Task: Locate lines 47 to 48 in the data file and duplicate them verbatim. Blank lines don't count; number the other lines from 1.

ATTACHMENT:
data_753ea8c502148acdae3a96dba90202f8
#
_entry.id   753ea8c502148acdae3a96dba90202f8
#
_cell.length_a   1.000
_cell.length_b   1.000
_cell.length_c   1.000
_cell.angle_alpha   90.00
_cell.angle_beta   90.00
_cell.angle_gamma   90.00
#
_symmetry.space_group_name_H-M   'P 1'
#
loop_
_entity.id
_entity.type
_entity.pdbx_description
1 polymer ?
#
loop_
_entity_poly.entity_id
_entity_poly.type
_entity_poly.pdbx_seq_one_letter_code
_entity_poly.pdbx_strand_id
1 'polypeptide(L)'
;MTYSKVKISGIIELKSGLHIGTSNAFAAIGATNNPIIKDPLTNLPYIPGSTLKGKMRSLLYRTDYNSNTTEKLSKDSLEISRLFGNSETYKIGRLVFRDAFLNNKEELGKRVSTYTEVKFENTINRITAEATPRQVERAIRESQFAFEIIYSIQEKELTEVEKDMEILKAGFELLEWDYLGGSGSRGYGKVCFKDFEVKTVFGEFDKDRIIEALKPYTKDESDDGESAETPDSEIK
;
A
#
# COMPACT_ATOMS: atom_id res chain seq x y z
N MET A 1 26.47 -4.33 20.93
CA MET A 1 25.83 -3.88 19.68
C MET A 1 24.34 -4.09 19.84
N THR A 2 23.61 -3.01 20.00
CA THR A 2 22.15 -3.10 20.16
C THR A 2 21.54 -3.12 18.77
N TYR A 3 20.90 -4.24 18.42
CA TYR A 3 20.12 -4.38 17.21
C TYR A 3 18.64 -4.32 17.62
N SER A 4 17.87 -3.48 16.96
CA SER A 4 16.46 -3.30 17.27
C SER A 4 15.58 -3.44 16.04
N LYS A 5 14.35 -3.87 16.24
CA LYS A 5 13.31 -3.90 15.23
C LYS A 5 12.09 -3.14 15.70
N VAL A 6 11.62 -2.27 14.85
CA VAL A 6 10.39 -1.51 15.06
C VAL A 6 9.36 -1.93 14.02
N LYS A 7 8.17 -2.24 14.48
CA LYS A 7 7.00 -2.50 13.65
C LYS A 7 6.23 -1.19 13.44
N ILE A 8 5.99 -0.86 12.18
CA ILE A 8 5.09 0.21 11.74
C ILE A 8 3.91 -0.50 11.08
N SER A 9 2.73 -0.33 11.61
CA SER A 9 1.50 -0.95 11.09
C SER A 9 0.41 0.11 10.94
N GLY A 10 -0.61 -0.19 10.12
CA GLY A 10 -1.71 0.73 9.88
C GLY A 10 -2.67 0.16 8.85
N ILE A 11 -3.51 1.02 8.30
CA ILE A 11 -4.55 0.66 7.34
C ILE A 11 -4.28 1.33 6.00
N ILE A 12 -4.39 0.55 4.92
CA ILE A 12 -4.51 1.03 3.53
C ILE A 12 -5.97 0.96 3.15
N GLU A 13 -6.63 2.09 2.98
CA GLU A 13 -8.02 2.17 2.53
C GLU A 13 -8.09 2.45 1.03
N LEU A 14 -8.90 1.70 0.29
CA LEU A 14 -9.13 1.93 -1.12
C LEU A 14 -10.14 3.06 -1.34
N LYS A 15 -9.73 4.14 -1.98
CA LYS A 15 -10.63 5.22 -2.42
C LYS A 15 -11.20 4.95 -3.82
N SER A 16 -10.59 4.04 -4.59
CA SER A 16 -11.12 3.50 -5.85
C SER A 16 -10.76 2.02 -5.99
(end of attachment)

CA VAL A 6 10.39 -1.51 15.06
C VAL A 6 9.36 -1.93 14.02